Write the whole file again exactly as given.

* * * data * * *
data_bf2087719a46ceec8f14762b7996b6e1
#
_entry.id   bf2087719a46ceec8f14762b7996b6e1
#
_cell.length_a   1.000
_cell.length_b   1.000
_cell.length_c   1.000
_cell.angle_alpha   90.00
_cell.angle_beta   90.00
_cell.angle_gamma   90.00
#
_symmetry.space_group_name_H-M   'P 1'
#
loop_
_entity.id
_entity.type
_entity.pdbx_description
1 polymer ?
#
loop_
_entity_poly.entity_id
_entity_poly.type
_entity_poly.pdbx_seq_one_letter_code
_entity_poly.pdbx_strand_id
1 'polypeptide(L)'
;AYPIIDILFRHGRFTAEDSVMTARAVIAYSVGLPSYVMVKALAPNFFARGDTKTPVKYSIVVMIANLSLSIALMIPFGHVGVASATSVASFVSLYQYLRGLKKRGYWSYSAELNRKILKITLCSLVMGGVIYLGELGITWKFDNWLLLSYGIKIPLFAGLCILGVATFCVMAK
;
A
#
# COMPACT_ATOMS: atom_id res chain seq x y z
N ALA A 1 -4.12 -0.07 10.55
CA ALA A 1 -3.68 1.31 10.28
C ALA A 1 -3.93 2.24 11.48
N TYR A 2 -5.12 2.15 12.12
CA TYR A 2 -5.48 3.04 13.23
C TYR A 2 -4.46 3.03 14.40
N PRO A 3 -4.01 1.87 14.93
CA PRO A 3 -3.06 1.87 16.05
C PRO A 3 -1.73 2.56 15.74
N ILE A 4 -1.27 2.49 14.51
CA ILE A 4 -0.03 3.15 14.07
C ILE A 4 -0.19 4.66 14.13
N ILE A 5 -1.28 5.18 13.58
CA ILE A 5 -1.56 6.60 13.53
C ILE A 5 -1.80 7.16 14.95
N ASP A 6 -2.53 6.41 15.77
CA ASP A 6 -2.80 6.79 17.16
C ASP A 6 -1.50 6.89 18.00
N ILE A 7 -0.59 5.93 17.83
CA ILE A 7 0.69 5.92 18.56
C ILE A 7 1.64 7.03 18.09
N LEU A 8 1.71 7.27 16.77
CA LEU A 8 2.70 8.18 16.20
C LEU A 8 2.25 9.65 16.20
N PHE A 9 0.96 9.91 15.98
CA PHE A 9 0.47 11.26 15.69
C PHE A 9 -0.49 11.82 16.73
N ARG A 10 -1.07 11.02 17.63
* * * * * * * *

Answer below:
data_bf2087719a46ceec8f14762b7996b6e1
#
_entry.id   bf2087719a46ceec8f14762b7996b6e1
#
_cell.length_a   1.000
_cell.length_b   1.000
_cell.length_c   1.000
_cell.angle_alpha   90.00
_cell.angle_beta   90.00
_cell.angle_gamma   90.00
#
_symmetry.space_group_name_H-M   'P 1'
#
loop_
_entity.id
_entity.type
_entity.pdbx_description
1 polymer ?
#
loop_
_entity_poly.entity_id
_entity_poly.type
_entity_poly.pdbx_seq_one_letter_code
_entity_poly.pdbx_strand_id
1 'polypeptide(L)'
;AYPIIDILFRHGRFTAEDSVMTARAVIAYSVGLPSYVMVKALAPNFFARGDTKTPVKYSIVVMIANLSLSIALMIPFGHVGVASATSVASFVSLYQYLRGLKKRGYWSYSAELNRKILKITLCSLVMGGVIYLGELGITWKFDNWLLLSYGIKIPLFAGLCILGVATFCVMAK
;
A
#
# COMPACT_ATOMS: atom_id res chain seq x y z
N ALA A 1 -4.12 -0.07 10.55
CA ALA A 1 -3.68 1.31 10.28
C ALA A 1 -3.93 2.24 11.48
N TYR A 2 -5.12 2.15 12.12
CA TYR A 2 -5.48 3.04 13.23
C TYR A 2 -4.46 3.03 14.40
N PRO A 3 -4.01 1.87 14.93
CA PRO A 3 -3.06 1.87 16.05
C PRO A 3 -1.73 2.56 15.74
N ILE A 4 -1.27 2.49 14.51
CA ILE A 4 -0.03 3.15 14.07
C ILE A 4 -0.19 4.66 14.13
N ILE A 5 -1.28 5.18 13.58
CA ILE A 5 -1.56 6.60 13.53
C ILE A 5 -1.80 7.16 14.95
N ASP A 6 -2.53 6.41 15.77
CA ASP A 6 -2.80 6.79 17.16
C ASP A 6 -1.50 6.89 18.00
N ILE A 7 -0.59 5.93 17.83
CA ILE A 7 0.69 5.92 18.56
C ILE A 7 1.64 7.03 18.09
N LEU A 8 1.71 7.27 16.77
CA LEU A 8 2.70 8.18 16.20
C LEU A 8 2.25 9.65 16.20
N PHE A 9 0.96 9.91 15.98
CA PHE A 9 0.47 11.26 15.69
C PHE A 9 -0.49 11.82 16.73
N ARG A 10 -1.07 11.02 17.63